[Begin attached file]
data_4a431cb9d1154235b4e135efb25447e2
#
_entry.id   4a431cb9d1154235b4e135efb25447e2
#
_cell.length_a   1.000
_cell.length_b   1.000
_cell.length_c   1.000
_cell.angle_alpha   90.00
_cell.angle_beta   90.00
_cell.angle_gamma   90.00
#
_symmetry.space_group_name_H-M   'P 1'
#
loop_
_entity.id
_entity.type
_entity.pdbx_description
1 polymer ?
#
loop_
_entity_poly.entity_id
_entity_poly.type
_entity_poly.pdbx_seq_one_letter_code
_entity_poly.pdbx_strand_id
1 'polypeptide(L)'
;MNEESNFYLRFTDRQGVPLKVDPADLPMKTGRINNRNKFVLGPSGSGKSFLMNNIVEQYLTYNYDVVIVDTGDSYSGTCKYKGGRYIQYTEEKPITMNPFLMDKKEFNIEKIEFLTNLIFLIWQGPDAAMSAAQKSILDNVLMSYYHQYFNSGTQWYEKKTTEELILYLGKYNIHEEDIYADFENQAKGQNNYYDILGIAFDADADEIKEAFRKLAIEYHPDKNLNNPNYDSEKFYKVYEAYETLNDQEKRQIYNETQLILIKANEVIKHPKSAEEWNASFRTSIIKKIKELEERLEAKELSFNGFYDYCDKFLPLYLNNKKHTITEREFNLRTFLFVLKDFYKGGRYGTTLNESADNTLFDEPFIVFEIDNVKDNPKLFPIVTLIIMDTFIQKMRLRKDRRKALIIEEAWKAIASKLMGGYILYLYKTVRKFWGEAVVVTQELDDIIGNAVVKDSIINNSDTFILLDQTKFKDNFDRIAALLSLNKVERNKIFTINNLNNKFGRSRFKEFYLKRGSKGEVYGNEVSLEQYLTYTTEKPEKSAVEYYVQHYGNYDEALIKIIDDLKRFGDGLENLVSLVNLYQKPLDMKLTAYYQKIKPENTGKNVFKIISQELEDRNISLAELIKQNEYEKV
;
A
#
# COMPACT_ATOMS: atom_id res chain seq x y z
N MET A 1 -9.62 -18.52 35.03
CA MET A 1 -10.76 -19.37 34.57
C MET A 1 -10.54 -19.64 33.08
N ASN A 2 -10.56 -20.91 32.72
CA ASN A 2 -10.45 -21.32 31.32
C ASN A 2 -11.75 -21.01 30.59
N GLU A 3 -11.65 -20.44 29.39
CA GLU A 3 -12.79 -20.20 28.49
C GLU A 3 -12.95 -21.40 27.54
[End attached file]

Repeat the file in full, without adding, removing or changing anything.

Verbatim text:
data_4a431cb9d1154235b4e135efb25447e2
#
_entry.id   4a431cb9d1154235b4e135efb25447e2
#
_cell.length_a   1.000
_cell.length_b   1.000
_cell.length_c   1.000
_cell.angle_alpha   90.00
_cell.angle_beta   90.00
_cell.angle_gamma   90.00
#
_symmetry.space_group_name_H-M   'P 1'
#
loop_
_entity.id
_entity.type
_entity.pdbx_description
1 polymer ?
#
loop_
_entity_poly.entity_id
_entity_poly.type
_entity_poly.pdbx_seq_one_letter_code
_entity_poly.pdbx_strand_id
1 'polypeptide(L)'
;MNEESNFYLRFTDRQGVPLKVDPADLPMKTGRINNRNKFVLGPSGSGKSFLMNNIVEQYLTYNYDVVIVDTGDSYSGTCKYKGGRYIQYTEEKPITMNPFLMDKKEFNIEKIEFLTNLIFLIWQGPDAAMSAAQKSILDNVLMSYYHQYFNSGTQWYEKKTTEELILYLGKYNIHEEDIYADFENQAKGQNNYYDILGIAFDADADEIKEAFRKLAIEYHPDKNLNNPNYDSEKFYKVYEAYETLNDQEKRQIYNETQLILIKANEVIKHPKSAEEWNASFRTSIIKKIKELEERLEAKELSFNGFYDYCDKFLPLYLNNKKHTITEREFNLRTFLFVLKDFYKGGRYGTTLNESADNTLFDEPFIVFEIDNVKDNPKLFPIVTLIIMDTFIQKMRLRKDRRKALIIEEAWKAIASKLMGGYILYLYKTVRKFWGEAVVVTQELDDIIGNAVVKDSIINNSDTFILLDQTKFKDNFDRIAALLSLNKVERNKIFTINNLNNKFGRSRFKEFYLKRGSKGEVYGNEVSLEQYLTYTTEKPEKSAVEYYVQHYGNYDEALIKIIDDLKRFGDGLENLVSLVNLYQKPLDMKLTAYYQKIKPENTGKNVFKIISQELEDRNISLAELIKQNEYEKV
;
A
#
# COMPACT_ATOMS: atom_id res chain seq x y z
N MET A 1 -9.62 -18.52 35.03
CA MET A 1 -10.76 -19.37 34.57
C MET A 1 -10.54 -19.64 33.08
N ASN A 2 -10.56 -20.91 32.72
CA ASN A 2 -10.45 -21.32 31.32
C ASN A 2 -11.75 -21.01 30.59
N GLU A 3 -11.65 -20.44 29.39
CA GLU A 3 -12.79 -20.20 28.49
C GLU A 3 -12.95 -21.40 27.54